Once again in the recent school board election, the conservative wing decided to self-destruct. In this case, by making union support the deciding issue.
So late last week came this card:
Two flaws present themselves:
First, there is the delicious faux populism, comparing average salaries: teachers $55,000, and “the average salary for you and me” of $33,000. This latter number is something of a mystery, to wit: per capita (i.e. individual) income in the metro area is roughly $33,000 and $20,800 in the city– but that’s calculated spreading total income over total individuals. A more realistic number is that of Household Income, and here too the numbers are off. Median Grand Rapids income is $43,900. Not to belabor this, but the “average salary” seems to be an entirely fabricated number.
And then, there is the over the top language, “Stop the Union Takeover ….” The issue at hand for the school board is not the question of Reform, or Excellence, but of the dreaded teachers and their union, the conservatives whipping boy/gal de jour. Now in fairness to the mailer, this sort of approach is a motivator for the conservative side of the fence, a fear-mongering, yes, but a motivator all the same.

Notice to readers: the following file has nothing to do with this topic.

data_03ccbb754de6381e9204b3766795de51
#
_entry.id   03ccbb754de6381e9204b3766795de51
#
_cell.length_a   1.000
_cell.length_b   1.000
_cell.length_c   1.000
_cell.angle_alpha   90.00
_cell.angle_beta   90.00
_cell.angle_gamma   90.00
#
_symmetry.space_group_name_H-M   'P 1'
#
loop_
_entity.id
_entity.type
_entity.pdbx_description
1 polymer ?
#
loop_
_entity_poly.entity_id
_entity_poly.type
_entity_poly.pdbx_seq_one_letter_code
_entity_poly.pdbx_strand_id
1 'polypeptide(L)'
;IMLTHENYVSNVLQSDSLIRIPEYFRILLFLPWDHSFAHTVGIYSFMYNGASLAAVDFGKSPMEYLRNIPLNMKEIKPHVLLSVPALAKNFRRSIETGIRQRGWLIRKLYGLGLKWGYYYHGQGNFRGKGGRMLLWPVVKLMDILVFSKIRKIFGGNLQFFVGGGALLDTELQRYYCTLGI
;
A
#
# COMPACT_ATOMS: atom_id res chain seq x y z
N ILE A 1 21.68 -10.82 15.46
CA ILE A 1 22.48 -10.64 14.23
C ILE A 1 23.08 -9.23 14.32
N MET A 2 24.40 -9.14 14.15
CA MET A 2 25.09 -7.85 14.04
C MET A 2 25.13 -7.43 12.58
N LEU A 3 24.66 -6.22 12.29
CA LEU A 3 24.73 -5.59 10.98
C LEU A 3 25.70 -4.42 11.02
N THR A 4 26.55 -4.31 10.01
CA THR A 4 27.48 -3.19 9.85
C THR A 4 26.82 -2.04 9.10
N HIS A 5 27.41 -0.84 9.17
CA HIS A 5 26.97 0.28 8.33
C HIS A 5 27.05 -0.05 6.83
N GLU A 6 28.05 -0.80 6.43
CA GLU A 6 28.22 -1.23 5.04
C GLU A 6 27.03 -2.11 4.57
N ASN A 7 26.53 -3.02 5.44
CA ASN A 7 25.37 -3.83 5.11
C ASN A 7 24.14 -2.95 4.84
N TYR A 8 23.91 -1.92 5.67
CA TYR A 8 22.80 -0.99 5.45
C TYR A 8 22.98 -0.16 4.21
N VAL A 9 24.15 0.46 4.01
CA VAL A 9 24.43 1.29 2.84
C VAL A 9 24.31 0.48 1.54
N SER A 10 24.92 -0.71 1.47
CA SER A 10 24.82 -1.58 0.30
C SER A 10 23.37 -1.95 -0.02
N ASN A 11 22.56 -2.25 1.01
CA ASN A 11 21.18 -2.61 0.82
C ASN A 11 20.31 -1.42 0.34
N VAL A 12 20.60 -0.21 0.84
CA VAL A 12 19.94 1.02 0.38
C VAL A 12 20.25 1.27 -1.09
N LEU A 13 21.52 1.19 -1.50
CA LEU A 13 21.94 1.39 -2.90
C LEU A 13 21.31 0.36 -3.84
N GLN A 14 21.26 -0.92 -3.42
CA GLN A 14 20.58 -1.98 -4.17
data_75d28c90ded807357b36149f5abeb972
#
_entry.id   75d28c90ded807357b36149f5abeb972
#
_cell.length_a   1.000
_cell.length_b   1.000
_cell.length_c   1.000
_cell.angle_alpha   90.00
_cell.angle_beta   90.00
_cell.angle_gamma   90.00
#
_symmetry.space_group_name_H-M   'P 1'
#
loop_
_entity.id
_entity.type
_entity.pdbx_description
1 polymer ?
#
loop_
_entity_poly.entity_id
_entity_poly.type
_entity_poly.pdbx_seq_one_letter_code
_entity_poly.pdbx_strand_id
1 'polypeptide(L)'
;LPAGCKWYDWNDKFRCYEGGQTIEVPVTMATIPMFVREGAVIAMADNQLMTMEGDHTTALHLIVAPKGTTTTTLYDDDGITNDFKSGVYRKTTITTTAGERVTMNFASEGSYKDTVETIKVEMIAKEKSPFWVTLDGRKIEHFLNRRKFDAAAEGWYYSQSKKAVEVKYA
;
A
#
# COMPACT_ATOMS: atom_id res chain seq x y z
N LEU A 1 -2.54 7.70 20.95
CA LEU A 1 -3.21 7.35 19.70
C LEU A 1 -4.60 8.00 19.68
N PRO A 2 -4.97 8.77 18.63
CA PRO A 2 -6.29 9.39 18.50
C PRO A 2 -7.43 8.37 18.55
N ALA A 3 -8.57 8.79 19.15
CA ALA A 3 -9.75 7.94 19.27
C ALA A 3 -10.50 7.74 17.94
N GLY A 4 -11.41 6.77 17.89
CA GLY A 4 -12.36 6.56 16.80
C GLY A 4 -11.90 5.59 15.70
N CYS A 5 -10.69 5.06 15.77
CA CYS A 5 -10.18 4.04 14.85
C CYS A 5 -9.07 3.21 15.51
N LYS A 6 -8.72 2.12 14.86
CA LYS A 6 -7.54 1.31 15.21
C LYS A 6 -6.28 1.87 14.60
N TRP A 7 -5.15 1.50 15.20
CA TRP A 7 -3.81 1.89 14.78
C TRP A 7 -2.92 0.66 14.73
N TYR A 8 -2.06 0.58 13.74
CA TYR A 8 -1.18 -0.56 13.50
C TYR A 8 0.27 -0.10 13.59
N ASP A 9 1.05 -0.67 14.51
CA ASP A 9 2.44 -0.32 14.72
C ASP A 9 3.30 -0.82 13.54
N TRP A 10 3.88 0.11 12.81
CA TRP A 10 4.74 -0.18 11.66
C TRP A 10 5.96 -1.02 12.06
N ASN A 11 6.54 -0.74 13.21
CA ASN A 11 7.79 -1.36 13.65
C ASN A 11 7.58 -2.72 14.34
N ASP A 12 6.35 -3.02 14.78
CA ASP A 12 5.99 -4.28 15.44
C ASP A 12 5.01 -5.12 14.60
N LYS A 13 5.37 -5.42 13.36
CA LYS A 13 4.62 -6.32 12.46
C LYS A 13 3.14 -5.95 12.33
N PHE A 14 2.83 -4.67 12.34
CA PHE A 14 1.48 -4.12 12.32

Still, it is so fundamentally stupid. Stupid, for misreading the situation (none believe that Raynard Ross or Monica Randles are tools of the union — at least none who have met them). But even more so, for how it corrupts the discussion that must take place. Grand Rapids Public Schools is up against financial constraints and the challenge of preparing children in poverty. This will take a coalition drawn from across the community. And one member of that coalition will most definitely be the teachers. Given that, where — why?– does one gain by attacking teachers?
Sadly, the post card is a microcosm of the same political notion at work in our state, notions that imagine that there is something like a free lunch when it comes to education. The attacks on teachers and even the notion of public schools to judge from some both function to degrade the schools we have, and leave our children and our community under-prepared for tomorrow.